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From chessboard to boardroom

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Anne Applebaum H OW L IFE I MITATES C HESS by Gary Kasparov Heinemann, £20, pp. 262, ISBN 9780434014109 ✆ £16 (plus £2.45 p&p) 0870 429 6655 I f I were a leading venture...

One that got away

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Theodore Dalrymple SHAME by Jaswinder Sangheera Hodder, £12.99, pp.289, ISBN 9780340924617 ✆ £10.39 (plus £2.45 p&p) 0870 429 6655 I n a society in which multicultural...

Page 53

The dead hand from beyond the grave

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Matthew Dennison MORTMAIN by Judy Corbalis Chatto, £,16.99, pp.272, ISBN 9780701180478 ✆ £13.59 (plus £2.45 p&p) 0870 429 6655 M oney lay at the heart of the Statute of...

Dear, unhappy isle

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Christopher Ondaatje MOSQUITO by Roma Tearne HarperCollins, £14.99, pp. 296, ISBN 9780007233656 ✆ £11.99 (plus £2.45 p&p) 0870 429 6655 R oma Tearne’s first novel of...

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Norman knows best

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Just right for a desert island

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Philip Ziegler M ICHAEL F OOT by Kenneth O. Morgan HarperCollins, £25, pp. 568, ISBN 9780007178261 ✆ £20 (plus £2.45 p&p) 0870 429 6655 I t would be difficult to write a...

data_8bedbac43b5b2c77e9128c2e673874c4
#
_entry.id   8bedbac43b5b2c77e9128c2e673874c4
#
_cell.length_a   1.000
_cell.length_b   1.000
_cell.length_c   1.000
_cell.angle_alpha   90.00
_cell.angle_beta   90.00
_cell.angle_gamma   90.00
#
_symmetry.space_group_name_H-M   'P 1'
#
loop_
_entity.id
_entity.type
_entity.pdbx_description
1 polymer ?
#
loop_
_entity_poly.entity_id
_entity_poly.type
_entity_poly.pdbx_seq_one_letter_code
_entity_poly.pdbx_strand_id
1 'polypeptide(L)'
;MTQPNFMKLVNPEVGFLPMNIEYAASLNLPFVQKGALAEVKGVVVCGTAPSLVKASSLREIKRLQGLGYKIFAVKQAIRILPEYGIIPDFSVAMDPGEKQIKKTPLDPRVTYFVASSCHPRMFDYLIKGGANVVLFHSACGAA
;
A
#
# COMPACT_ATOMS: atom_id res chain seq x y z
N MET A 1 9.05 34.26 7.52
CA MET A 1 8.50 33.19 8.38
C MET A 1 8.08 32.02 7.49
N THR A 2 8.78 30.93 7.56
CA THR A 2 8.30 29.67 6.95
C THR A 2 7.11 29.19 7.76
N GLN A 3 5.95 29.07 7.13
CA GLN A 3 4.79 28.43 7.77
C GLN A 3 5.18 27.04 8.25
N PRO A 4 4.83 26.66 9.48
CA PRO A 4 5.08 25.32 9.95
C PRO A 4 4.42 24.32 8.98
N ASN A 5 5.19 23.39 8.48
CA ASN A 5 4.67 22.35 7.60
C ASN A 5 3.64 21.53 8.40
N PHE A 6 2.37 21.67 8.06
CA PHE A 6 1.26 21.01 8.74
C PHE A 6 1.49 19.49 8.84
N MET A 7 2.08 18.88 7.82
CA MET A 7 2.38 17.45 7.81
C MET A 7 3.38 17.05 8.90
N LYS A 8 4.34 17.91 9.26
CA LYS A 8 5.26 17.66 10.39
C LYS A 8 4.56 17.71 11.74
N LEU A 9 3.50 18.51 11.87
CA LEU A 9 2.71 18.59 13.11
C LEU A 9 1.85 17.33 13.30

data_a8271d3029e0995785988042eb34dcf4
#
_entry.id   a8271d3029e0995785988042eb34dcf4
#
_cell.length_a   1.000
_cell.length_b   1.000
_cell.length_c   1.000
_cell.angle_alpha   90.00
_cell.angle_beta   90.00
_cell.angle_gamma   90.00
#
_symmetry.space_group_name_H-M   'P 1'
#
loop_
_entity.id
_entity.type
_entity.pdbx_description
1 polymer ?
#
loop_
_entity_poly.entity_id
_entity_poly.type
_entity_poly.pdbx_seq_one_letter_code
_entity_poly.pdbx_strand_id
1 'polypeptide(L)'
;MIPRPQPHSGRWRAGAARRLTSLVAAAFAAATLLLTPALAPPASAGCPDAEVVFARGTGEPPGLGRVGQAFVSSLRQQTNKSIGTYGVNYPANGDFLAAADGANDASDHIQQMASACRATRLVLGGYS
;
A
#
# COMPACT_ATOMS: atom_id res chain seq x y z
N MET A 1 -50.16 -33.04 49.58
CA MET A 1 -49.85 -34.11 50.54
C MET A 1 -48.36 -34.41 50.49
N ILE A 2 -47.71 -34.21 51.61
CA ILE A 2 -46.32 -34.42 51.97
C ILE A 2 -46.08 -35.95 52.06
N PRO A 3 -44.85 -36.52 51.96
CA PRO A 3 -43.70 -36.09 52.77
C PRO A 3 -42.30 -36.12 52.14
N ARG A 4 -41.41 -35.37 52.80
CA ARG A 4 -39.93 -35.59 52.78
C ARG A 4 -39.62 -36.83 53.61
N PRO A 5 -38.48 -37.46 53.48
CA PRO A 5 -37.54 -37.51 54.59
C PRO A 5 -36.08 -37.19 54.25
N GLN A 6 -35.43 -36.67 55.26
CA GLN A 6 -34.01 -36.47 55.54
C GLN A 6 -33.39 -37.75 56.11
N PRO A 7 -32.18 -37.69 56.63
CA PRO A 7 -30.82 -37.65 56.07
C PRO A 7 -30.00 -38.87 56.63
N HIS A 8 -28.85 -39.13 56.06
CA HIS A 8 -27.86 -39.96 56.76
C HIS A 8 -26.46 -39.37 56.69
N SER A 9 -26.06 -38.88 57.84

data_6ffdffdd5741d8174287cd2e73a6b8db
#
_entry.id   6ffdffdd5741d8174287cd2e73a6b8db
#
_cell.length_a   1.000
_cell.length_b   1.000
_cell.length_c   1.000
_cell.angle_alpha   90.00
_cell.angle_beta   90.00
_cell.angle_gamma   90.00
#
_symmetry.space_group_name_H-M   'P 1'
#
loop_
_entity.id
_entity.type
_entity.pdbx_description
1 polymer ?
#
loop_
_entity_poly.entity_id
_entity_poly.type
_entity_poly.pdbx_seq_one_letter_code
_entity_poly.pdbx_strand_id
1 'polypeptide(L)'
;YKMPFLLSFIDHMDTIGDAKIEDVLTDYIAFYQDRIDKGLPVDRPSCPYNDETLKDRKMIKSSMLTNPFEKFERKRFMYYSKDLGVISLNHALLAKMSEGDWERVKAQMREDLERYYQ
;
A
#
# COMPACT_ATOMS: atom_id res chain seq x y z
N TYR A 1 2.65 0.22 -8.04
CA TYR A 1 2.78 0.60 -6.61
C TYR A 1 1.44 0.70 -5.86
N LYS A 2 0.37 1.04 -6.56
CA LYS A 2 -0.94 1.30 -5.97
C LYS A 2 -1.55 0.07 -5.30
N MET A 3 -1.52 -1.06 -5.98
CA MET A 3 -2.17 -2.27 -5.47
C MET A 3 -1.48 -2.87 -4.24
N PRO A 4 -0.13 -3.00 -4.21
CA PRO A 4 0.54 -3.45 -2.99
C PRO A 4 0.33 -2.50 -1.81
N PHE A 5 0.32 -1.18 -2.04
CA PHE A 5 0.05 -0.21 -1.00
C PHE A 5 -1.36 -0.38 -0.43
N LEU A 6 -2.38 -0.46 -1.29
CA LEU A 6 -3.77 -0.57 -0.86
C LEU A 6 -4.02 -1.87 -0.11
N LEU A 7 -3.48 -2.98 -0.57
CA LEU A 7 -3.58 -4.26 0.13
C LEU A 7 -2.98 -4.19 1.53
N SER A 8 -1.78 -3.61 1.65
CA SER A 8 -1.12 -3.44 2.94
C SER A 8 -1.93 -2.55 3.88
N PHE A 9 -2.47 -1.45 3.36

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Inner dramas of life and death

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Jonathan Sumption T HE V ERNEYS : A T RUE S TORY OF L OVE , W AR AND M ADNESS IN S EVENTEENTH -C ENTURY E NGLAND by Adrian Tinniswood Cape, £20, pp. 570, ISBN 9780224072557 T...

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A Frenchman for all seasons

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Caroline Moorehead TALLEYRAND: B ETRAYER AND S AVIOUR OF F RANCE by Robin Harris John Murray, £30, pp. 436, ISBN 9780719564864 ✆ £24 (plus £2.45 p&p) 0870 429 6655 F rom...

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Is he or isn’t he?

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Allan Massie T HE D EATH OF D ALZIEL by Reginald Hill HarperCollins, £17.99, pp. 408, ISBN 9780007194841 ✆ £14.39 (plus £2.45 p&p) 0870 429 6655 R eginald Hill’s many...

Everyday life in the army